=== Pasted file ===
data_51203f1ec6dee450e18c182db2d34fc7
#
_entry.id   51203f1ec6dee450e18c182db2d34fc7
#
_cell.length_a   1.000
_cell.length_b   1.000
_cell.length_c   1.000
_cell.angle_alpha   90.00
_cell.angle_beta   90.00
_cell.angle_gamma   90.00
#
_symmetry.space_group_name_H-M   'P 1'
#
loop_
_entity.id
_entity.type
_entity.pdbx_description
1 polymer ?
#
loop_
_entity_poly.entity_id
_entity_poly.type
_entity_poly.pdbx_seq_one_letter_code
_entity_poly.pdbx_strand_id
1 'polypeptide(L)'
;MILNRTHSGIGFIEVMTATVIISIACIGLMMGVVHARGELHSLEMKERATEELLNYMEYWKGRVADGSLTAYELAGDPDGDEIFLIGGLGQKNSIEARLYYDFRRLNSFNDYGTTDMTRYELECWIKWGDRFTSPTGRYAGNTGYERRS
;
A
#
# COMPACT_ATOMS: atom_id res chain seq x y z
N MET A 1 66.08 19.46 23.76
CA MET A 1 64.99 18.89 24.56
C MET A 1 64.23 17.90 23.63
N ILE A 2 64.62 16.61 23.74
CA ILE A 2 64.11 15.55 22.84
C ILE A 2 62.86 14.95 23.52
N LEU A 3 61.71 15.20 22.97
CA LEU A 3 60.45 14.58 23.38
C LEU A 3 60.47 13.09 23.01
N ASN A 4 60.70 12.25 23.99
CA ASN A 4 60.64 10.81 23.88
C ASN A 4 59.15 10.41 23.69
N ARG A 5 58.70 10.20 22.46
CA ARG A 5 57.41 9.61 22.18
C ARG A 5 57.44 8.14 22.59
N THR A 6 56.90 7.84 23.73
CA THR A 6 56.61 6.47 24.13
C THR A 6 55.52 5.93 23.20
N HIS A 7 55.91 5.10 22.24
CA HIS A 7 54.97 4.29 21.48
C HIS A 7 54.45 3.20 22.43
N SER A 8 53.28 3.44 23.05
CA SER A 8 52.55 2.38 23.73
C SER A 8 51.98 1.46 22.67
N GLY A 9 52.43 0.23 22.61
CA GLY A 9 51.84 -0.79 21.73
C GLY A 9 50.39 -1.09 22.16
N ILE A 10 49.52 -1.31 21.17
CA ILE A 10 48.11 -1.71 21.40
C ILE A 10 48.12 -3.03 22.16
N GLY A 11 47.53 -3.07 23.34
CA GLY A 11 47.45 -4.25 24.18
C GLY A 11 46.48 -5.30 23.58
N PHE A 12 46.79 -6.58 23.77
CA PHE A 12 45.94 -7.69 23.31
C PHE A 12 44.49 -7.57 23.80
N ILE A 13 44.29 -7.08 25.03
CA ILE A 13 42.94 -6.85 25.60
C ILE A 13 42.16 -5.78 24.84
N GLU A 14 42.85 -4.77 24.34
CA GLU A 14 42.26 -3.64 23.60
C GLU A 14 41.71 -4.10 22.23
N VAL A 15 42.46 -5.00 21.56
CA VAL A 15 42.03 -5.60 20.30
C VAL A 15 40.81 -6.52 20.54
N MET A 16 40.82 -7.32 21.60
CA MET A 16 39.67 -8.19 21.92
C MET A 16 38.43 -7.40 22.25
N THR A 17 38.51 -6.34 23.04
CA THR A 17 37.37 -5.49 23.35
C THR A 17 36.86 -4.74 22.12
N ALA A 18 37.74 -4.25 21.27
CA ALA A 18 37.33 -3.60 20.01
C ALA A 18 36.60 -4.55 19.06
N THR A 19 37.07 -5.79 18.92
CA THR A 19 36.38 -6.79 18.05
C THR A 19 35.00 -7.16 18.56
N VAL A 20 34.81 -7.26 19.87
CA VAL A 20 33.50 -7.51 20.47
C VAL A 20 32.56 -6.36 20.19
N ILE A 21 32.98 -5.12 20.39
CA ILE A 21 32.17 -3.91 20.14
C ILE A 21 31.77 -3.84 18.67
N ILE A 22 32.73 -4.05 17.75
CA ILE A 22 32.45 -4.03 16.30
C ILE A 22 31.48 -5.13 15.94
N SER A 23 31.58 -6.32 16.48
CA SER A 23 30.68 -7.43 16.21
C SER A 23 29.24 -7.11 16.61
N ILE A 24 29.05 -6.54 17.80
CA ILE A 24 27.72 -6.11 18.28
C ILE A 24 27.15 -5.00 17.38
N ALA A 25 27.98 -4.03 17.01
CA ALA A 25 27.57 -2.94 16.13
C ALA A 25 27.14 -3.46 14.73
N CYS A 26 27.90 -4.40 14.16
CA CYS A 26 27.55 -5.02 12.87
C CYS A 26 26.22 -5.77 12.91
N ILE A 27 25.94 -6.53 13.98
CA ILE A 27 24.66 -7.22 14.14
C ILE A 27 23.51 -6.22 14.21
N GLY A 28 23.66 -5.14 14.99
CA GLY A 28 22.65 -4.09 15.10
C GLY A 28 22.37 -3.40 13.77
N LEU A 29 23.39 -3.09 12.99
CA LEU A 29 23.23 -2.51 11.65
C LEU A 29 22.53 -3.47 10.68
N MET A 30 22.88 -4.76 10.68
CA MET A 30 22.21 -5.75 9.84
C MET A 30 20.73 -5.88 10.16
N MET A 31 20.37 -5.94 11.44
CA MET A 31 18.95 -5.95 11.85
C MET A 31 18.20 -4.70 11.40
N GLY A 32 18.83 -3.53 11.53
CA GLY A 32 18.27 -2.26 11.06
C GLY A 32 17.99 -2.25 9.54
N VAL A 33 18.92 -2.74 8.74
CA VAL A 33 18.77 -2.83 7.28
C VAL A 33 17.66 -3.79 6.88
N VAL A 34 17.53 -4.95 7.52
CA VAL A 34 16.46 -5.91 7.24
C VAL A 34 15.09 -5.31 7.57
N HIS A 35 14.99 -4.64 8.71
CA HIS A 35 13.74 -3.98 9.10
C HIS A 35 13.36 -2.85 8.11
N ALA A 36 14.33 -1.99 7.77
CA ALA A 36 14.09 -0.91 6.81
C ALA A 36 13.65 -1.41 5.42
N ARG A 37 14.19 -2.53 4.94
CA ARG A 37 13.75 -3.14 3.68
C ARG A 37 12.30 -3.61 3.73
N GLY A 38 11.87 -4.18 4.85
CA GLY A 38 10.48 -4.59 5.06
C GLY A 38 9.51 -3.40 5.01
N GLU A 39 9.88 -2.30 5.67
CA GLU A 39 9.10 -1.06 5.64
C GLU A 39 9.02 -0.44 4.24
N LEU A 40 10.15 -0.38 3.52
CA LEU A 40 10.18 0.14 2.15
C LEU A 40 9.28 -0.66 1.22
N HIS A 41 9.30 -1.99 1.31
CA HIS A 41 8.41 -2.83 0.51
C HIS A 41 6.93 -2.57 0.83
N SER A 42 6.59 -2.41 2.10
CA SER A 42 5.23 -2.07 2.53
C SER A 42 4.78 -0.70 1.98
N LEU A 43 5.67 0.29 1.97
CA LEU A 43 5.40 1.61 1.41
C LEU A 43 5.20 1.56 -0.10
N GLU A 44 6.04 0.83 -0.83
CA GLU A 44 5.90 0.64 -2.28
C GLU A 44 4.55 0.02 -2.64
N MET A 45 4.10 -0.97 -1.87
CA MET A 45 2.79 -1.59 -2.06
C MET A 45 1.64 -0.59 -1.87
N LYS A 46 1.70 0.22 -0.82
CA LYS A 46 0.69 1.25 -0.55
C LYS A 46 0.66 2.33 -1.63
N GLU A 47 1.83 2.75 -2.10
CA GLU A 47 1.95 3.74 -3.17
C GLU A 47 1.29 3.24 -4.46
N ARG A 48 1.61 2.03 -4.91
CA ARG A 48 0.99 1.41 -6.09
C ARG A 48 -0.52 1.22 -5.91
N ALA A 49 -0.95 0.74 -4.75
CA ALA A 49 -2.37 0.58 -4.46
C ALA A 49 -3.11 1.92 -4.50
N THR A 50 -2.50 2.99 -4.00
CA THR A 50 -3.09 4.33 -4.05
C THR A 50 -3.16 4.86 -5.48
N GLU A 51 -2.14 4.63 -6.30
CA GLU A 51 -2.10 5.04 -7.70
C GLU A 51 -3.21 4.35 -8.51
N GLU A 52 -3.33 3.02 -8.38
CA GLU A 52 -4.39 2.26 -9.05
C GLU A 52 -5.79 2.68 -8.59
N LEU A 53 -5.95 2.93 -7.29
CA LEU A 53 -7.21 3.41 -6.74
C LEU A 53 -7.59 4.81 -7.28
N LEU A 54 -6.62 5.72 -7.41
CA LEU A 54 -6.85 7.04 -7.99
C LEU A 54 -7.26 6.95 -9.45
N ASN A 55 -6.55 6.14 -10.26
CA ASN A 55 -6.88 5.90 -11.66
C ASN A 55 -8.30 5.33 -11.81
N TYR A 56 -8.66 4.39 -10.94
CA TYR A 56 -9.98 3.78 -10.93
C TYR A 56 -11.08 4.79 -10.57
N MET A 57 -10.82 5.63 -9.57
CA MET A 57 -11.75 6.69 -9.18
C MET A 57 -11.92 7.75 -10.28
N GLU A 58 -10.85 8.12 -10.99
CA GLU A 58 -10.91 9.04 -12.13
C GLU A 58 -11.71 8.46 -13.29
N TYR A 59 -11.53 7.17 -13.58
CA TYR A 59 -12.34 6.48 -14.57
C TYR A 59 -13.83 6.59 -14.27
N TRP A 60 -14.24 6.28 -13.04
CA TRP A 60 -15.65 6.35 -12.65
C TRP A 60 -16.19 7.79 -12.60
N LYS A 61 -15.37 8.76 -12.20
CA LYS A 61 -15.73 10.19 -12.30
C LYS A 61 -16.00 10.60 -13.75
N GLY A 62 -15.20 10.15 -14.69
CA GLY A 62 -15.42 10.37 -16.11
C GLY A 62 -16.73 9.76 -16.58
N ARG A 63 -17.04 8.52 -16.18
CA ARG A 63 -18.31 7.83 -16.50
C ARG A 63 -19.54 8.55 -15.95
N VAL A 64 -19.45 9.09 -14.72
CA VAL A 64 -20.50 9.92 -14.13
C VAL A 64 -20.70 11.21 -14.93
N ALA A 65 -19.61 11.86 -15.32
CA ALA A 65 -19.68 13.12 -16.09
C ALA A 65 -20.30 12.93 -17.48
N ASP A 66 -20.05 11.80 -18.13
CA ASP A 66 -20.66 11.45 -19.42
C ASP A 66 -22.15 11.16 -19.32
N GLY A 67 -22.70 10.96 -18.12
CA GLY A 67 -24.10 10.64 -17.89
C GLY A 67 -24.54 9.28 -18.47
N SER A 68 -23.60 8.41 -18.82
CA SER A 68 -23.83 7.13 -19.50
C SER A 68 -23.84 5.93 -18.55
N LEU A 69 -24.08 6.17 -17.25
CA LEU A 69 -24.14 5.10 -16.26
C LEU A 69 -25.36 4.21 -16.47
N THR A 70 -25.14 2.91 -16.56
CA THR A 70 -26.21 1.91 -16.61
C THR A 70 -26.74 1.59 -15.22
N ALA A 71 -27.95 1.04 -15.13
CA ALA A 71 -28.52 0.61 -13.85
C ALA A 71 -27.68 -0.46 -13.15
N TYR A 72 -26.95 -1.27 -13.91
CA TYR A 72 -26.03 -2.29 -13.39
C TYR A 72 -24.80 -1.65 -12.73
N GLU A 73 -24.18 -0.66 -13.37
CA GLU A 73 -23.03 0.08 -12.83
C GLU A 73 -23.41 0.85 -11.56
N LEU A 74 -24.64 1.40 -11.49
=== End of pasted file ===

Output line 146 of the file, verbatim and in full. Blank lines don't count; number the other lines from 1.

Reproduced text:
CA GLU A 39 9.10 -1.06 5.64